It’s an established security practice that shredding documents is the best way to destroy confidential paperwork and materials. But did you know that how you shred your documents is equally important? While you may think the paper shredder you bought from the local office supply store is keeping you secure, it might not be cutting it…literally.
Here are some key points to consider when evaluating shredding equipment:
•Type of cut. Home office shredders typically shred documents in vertical strips. This cut is substantially less secure than a crosscut or confetti shred.
•Office materials. Some lower-quality shredders cannot accommodate paper clips, staples or bound documents so your employees must take the time to prep each document prior to shredding.
•Multimedia. Credit cards, CDs, hard drives and computer disks must be shredded to maintain security and a less expensive shredder usually doesn’t have the power to shred these tougher materials.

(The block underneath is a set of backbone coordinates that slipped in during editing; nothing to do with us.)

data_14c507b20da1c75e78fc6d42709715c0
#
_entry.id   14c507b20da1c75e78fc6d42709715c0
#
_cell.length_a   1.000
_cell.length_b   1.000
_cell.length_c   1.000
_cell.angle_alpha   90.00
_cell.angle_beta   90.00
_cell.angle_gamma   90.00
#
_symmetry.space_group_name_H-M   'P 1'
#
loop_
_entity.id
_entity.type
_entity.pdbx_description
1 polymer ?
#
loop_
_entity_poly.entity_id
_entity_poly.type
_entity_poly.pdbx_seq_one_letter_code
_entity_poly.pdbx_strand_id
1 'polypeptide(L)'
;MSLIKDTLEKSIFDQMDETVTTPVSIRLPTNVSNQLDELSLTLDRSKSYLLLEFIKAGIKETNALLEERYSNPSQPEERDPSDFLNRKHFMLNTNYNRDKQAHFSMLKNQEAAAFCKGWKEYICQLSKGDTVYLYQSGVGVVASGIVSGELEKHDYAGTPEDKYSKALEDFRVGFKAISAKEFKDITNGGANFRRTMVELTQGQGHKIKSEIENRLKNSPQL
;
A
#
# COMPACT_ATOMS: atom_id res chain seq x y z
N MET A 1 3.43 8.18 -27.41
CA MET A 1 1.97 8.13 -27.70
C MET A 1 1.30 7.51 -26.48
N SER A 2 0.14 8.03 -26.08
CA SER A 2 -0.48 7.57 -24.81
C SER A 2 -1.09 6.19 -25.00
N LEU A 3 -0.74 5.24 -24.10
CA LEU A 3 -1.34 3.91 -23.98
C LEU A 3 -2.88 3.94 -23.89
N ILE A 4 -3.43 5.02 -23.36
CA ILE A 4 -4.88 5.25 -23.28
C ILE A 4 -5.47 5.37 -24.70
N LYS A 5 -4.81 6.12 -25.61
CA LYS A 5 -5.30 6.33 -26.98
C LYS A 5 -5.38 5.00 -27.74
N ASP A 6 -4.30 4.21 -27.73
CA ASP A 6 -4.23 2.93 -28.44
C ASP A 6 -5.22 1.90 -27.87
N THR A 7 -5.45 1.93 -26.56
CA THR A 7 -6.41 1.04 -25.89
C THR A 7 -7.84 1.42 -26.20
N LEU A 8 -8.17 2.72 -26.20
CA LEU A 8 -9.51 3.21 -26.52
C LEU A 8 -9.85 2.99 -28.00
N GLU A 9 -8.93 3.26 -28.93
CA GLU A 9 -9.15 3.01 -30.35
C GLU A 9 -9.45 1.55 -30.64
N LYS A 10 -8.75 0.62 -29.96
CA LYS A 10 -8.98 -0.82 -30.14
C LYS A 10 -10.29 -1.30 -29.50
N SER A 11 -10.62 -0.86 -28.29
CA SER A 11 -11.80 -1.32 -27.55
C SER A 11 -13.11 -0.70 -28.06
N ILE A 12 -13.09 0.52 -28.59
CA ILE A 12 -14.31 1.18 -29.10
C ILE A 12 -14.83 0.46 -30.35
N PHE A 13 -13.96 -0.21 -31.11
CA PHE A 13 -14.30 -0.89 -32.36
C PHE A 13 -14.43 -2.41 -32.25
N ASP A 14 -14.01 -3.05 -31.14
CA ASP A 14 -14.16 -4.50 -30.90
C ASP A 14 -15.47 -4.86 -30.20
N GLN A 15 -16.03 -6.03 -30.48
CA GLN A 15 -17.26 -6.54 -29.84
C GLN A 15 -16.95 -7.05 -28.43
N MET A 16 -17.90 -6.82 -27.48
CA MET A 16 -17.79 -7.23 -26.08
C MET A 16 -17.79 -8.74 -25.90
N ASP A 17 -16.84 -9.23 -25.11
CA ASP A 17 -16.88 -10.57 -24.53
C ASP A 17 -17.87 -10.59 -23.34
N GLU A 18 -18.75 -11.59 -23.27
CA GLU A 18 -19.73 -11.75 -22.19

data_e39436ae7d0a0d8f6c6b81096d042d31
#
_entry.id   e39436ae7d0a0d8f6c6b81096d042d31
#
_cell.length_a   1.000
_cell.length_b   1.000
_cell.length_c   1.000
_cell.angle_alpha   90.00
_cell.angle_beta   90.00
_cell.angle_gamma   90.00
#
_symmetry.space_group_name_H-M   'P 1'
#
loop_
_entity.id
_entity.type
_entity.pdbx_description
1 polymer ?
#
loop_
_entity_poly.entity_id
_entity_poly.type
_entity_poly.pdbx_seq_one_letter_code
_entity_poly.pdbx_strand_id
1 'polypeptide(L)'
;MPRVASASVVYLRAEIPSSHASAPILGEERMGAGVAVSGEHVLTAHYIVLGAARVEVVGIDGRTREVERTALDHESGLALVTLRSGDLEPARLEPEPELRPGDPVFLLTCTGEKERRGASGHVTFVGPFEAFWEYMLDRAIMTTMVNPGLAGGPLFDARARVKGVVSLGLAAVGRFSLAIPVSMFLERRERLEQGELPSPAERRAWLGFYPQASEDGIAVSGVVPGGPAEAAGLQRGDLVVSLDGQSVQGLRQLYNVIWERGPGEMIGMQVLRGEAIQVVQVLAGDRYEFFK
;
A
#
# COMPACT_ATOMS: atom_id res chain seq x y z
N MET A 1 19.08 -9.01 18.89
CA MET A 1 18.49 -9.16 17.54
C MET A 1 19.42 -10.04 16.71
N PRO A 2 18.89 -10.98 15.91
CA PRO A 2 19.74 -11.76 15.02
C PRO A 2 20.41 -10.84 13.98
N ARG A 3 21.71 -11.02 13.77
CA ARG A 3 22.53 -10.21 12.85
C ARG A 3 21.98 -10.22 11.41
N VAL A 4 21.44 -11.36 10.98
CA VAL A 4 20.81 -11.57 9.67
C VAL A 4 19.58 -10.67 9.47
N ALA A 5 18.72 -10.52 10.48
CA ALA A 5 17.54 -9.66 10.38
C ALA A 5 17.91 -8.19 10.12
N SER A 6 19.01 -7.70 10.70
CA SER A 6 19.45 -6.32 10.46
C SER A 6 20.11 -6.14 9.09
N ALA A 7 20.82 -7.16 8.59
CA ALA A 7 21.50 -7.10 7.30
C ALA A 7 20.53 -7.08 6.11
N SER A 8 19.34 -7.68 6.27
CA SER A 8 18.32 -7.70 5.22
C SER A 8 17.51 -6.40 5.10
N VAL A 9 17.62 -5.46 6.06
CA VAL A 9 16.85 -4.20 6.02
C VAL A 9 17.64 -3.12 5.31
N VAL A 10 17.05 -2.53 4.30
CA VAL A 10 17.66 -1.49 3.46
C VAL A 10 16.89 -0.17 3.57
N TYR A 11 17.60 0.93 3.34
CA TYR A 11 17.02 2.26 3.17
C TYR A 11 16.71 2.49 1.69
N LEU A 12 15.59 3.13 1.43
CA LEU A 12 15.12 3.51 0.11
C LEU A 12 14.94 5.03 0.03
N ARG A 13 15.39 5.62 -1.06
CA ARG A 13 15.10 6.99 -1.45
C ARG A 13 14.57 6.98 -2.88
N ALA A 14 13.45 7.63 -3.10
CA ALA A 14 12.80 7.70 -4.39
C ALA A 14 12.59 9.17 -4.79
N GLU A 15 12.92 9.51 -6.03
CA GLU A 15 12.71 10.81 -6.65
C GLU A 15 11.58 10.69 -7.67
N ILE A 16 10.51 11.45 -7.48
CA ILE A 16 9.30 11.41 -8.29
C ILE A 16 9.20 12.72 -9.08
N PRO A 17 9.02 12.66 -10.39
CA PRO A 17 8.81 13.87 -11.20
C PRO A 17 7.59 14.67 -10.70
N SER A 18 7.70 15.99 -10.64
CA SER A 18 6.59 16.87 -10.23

•Capacity. Budget shredders can’t handle multiple sheets of paper at once or have a low capacity – meaning it could take a while to shred a large document.
•Longevity. An inexpensive shredder is likely to fail under the usage demands of an office because most units simply weren’t designed for that type of wear and tear.
Considering the limitations of a common office shredder and the time and expense associated with operating and maintaining it, a budget shredder may not be saving you money. More importantly, if your shredder isn’t destroying materials in such a way that makes them impossible to reconstruct, your company’s reputation and information security could be at risk.